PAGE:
The mark sure looks Singer-y to me. But there’s something missing. No “S” and no “T.” But the hand-work doesn’t say Singer to me. (Then again, I own all of three pieces with the old “TC” mark, only one of which I’ve verified here, so I’m far from an expert on all of his work.)
The other crescent moon hallmark artists also seem to add another figure next to the moon. Is this maybe a mis-strike?
I was thinking the same thing. No T and no S and not Singer-y type of silver work. My one and only Singer inlay piece has the weird Singer mark. I’ve posted it here last year.
Could definitely be a mis-strike, but seems so odd. Of course, I’m not an expert, so may continue to be a mystery. Regardless, I love it and it fits which is always my battle! Thank you for your input!
Can you tell me how long you have had it? Where you acquired the piece? Thanks.
Hi Jason. I just bought it a few days ago online from a dealer in NE Utah. I’ve bought a few things from them over the past several years. They are near the Ute Rez so have a lot of beadwork items, but I always lean towards the Navajo pieces they come up with.
For a point of comparison:
Here are pictures of a pair of earrings that I own which I’m pretty sure are by Tommy Singer. (If anyone can tell me otherwise, I’d appreciate it. ) The texture and the wave motif are designs I’ve seen in his other work.
I’m showing them because these are not chip inlay, but they have the older signature.
The Sterling stamp underneath the signature resembles the Sterling stamp on yours, too.
(I love these – I love owning them – but I have to put reinforcement on the backs of my ears over the piercings when I wear these earrings. They’re heavy. Maybe they were made from ingots. The right-hand earring is NOT damaged at the top, it’s just a smooth spot in the otherwise grainy texture and appears to be a natural flaw.)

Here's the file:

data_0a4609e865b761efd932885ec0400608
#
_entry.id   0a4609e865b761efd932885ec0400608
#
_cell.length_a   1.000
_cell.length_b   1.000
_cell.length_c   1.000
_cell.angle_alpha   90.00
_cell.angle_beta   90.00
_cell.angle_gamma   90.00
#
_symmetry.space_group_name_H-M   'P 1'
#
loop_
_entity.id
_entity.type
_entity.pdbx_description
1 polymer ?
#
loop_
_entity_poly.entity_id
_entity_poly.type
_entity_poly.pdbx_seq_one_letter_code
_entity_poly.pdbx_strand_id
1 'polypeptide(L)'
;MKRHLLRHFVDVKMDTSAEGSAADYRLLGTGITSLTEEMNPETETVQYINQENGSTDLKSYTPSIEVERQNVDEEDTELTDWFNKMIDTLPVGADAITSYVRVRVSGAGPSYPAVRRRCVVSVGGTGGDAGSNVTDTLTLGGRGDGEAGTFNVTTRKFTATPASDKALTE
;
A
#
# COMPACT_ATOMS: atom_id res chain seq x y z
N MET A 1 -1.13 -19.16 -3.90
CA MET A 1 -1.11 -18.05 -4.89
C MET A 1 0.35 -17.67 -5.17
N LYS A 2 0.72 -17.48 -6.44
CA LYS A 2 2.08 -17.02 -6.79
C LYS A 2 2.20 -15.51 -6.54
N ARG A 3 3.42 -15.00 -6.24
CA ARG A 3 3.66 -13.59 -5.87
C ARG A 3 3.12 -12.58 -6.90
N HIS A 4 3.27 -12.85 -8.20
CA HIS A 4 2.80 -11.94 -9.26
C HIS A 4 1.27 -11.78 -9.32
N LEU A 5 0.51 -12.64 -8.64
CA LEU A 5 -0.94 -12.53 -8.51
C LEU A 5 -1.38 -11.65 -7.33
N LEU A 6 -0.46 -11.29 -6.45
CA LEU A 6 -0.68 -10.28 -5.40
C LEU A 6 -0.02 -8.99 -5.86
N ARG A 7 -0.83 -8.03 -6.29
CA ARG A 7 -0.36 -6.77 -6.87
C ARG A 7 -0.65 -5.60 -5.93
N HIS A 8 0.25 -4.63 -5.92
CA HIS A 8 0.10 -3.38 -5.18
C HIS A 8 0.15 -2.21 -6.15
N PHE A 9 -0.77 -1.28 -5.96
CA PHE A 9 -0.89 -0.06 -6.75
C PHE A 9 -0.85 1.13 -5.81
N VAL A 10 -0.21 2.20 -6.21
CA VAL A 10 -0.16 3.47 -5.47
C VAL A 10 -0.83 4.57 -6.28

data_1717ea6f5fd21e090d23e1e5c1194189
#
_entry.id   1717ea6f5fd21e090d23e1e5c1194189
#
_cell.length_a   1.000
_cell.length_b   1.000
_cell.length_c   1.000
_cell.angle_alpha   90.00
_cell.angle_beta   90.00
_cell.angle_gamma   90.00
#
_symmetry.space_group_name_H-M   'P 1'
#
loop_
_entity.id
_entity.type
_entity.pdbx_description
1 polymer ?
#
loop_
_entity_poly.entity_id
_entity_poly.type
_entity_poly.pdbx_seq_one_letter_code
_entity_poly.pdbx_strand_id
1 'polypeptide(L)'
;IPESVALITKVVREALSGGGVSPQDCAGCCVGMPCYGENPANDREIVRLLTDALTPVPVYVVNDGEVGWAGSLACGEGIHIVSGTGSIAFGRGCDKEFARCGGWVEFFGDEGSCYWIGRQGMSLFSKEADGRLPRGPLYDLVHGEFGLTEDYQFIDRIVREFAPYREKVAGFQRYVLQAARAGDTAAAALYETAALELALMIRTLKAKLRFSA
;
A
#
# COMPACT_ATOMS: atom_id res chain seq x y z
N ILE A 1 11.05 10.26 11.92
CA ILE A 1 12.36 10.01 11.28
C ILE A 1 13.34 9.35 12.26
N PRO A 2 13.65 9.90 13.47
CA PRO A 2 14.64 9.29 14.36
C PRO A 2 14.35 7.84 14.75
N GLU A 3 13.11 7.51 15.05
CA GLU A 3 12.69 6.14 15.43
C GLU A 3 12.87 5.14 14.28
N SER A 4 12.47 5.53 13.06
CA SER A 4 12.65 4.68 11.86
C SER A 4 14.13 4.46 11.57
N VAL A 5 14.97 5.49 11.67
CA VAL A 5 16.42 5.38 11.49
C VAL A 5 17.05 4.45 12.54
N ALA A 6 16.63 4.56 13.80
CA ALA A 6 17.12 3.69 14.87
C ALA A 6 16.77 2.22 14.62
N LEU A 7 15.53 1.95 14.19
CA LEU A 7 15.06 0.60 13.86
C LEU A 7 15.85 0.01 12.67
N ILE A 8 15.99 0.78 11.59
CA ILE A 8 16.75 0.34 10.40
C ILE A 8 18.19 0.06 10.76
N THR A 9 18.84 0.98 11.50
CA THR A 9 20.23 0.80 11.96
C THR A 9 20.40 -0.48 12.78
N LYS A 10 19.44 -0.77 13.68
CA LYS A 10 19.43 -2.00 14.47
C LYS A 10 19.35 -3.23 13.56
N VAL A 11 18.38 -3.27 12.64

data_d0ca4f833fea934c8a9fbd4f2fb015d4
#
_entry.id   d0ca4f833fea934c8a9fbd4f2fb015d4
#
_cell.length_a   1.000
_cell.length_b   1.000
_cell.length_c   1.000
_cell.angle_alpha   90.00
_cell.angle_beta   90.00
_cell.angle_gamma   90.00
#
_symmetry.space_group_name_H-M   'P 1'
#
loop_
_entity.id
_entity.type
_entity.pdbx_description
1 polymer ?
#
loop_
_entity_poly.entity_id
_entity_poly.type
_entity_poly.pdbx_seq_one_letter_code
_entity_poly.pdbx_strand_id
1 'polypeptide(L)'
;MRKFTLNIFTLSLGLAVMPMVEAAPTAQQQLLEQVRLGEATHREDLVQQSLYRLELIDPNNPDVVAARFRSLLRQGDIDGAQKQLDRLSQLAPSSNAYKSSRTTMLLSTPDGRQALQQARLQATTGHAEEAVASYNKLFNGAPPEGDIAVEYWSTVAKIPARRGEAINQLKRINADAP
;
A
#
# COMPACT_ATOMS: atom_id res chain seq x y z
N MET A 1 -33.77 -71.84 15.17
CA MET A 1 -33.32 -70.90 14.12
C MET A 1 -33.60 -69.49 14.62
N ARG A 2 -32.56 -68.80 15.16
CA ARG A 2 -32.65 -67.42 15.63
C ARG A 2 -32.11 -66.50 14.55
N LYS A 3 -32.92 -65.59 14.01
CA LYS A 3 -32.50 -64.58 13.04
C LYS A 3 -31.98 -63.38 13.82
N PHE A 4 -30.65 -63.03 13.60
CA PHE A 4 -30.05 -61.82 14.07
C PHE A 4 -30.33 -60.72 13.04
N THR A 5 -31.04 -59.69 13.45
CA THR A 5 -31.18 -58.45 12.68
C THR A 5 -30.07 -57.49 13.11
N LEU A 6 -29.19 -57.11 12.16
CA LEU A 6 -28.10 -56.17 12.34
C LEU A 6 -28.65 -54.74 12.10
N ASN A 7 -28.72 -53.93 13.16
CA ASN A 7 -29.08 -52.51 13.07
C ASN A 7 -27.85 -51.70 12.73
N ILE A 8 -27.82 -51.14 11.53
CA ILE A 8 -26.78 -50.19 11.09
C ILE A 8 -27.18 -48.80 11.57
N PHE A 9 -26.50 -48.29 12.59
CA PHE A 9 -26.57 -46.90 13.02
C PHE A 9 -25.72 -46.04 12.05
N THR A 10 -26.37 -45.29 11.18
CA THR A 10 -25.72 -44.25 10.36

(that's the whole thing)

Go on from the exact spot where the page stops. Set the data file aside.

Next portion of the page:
Gorgeous! From what I’ve seen, I’d say those are definitely Tommy Singer based on the hallmark and the silver work! I would wear them every day!
My only Tommy Singer piece has a few pieces of inlay missing. Since it’s a pendant and tends to get knocked on table edges, etc., I didn’t want to cause further damage. So I mounted it in a shadow box. At least I see it daily!
Thank you. My point in posting was that if you look at the signature on my earrings and cover over the “T,” they are similar – from the crescent moon shape to the italics typeface style in which “Sterling” is rendered.
Could this be really, really early work?
Did Singer use many stamps? My two chip inlay Singer pieces have just a little stamped decoration. What predominates is a sort of “scored” look, like your pendant, which resembles freehand sketching. (BTW, the scene on your pin-pendant is really great. Is that Rainbowman with the flexible yogi-like spine arching over the clouds and mountains and scrub, and a flying bird? There is so much going on there when you look at it. It’s a great composition and arrangement of various elements.)
I was reading Hougart for a compendium of Singer hallmarks. I don’t think I’m imagining that the author is dismissive of Singer: “Tommy Singer was the entrepreneurial patriarch of bench-line piece work factories of the Navajo Singer families.” What a burn. (I think.) I value the hand of the maker and the artisan ethos, but artists have got to make a living & we live in a capitalistic society. If Singer’s shops helped provide for a lot of people in the family, how is that a bad thing?
I did notice the Sterling stamp on your earrings and my bracelet right off the bat. And again, the crescents are the same. Your earrings though are really identifiable as Tommy Singer work, while this bracelet? If it was chip inlay…maybe!